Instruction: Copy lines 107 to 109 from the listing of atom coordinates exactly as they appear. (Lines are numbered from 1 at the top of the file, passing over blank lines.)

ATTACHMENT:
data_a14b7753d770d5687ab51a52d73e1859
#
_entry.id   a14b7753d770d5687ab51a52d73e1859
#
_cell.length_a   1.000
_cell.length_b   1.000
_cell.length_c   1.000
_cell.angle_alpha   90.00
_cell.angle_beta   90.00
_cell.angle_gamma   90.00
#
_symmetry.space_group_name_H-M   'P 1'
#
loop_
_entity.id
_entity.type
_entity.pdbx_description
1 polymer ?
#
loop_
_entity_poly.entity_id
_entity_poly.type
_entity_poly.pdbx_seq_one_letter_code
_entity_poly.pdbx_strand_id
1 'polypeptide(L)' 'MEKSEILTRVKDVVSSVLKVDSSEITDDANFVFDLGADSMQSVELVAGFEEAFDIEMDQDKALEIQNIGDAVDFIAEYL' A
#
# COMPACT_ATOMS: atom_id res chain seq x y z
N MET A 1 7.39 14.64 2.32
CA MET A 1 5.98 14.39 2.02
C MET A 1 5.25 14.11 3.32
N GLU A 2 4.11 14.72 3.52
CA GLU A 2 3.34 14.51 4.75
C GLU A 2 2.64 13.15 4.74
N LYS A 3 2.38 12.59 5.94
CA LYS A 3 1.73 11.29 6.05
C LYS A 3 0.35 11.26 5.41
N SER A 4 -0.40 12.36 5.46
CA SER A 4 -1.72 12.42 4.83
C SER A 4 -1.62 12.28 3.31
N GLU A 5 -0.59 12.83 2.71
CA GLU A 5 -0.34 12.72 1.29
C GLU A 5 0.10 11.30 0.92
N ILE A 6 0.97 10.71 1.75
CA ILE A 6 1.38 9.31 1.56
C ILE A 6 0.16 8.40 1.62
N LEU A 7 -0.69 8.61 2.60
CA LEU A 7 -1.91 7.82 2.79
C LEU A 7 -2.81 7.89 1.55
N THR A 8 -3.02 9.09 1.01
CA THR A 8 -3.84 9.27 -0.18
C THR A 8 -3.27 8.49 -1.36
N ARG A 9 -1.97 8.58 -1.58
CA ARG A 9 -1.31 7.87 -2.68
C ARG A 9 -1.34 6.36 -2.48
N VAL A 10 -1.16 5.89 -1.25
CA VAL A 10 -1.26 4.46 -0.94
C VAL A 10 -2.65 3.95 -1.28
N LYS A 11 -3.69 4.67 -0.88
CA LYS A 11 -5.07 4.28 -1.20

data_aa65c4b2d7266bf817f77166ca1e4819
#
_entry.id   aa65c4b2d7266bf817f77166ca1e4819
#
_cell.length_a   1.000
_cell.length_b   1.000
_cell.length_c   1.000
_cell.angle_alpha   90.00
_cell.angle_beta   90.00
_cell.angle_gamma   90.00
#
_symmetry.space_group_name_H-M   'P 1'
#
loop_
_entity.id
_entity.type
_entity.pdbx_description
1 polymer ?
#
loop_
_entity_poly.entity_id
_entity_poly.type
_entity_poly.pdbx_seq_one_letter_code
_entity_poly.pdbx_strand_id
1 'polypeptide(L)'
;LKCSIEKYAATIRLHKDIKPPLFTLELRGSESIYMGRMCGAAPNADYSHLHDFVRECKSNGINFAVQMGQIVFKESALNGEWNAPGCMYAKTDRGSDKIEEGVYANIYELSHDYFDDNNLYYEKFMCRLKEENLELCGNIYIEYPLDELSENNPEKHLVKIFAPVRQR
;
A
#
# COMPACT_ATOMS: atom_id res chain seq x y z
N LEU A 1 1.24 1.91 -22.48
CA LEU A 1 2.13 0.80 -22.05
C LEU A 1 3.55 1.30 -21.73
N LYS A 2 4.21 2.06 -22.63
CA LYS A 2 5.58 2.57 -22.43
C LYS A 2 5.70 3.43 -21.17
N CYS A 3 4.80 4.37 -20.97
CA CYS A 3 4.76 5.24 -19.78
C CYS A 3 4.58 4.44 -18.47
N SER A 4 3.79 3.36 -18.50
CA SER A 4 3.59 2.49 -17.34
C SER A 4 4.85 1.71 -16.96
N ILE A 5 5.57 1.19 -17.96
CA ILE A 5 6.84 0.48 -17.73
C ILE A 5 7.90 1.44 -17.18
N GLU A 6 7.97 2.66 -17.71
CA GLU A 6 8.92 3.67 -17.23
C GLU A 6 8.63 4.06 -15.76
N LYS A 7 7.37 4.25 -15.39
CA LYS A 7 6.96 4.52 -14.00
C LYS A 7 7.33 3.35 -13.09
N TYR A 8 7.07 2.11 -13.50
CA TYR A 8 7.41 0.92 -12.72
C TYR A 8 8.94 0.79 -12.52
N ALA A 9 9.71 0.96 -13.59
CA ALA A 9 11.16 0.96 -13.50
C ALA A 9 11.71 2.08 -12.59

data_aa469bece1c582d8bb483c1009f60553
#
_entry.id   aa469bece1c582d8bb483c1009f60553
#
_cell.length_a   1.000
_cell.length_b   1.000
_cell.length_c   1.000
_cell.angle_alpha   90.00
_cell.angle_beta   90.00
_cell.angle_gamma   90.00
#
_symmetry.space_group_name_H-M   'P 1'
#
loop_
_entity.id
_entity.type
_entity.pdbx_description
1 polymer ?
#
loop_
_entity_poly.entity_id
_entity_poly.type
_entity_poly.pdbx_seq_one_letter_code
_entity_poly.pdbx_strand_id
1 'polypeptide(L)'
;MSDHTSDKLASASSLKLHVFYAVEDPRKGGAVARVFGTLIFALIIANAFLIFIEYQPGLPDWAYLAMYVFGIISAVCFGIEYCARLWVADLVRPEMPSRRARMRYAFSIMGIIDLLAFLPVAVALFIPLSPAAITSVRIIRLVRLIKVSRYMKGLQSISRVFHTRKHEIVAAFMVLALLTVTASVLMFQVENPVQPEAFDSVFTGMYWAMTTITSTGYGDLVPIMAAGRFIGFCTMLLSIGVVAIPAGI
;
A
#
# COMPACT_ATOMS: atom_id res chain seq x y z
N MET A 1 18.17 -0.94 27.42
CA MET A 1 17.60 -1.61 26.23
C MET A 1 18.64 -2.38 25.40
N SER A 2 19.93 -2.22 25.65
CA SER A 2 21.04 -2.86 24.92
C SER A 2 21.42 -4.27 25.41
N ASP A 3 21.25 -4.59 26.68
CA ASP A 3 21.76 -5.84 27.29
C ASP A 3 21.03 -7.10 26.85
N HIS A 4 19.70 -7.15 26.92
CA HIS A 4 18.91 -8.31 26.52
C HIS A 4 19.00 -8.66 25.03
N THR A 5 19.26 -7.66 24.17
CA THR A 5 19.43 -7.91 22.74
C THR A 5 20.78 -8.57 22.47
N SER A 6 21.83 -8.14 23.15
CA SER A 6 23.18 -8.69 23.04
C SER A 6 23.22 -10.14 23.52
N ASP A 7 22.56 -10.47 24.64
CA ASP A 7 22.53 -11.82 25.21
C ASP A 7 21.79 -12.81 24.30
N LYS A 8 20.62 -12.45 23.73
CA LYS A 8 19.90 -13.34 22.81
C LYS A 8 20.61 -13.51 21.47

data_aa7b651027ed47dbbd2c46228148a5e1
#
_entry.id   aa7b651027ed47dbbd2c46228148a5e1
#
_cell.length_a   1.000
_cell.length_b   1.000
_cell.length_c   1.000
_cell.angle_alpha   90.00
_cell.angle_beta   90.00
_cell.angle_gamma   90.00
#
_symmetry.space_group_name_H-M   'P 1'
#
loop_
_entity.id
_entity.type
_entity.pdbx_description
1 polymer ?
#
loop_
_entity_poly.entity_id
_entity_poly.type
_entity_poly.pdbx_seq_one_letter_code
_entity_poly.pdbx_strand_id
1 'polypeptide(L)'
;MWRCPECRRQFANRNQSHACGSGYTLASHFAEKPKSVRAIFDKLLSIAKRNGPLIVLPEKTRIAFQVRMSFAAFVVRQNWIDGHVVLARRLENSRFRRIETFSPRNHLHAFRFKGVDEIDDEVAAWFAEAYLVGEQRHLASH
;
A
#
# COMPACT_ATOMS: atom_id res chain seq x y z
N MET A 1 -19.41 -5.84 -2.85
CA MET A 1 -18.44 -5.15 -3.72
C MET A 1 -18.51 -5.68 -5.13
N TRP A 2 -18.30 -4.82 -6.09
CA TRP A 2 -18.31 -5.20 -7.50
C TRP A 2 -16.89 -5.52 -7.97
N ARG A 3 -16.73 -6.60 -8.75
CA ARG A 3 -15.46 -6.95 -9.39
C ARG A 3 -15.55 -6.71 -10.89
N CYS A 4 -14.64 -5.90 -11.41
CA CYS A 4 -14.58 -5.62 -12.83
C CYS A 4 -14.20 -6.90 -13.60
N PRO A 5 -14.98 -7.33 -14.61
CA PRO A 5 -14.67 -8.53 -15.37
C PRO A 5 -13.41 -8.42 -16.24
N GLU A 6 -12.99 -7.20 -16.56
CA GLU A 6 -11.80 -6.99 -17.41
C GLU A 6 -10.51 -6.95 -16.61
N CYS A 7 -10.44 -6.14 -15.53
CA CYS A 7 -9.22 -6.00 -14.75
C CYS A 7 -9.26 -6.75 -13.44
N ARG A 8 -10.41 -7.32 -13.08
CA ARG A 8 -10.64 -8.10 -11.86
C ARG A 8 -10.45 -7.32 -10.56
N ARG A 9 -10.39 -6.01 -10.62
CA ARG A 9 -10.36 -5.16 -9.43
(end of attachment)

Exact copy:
C GLU A 6 8.63 4.06 -15.76
N LYS A 7 7.37 4.25 -15.39
CA LYS A 7 6.96 4.52 -14.00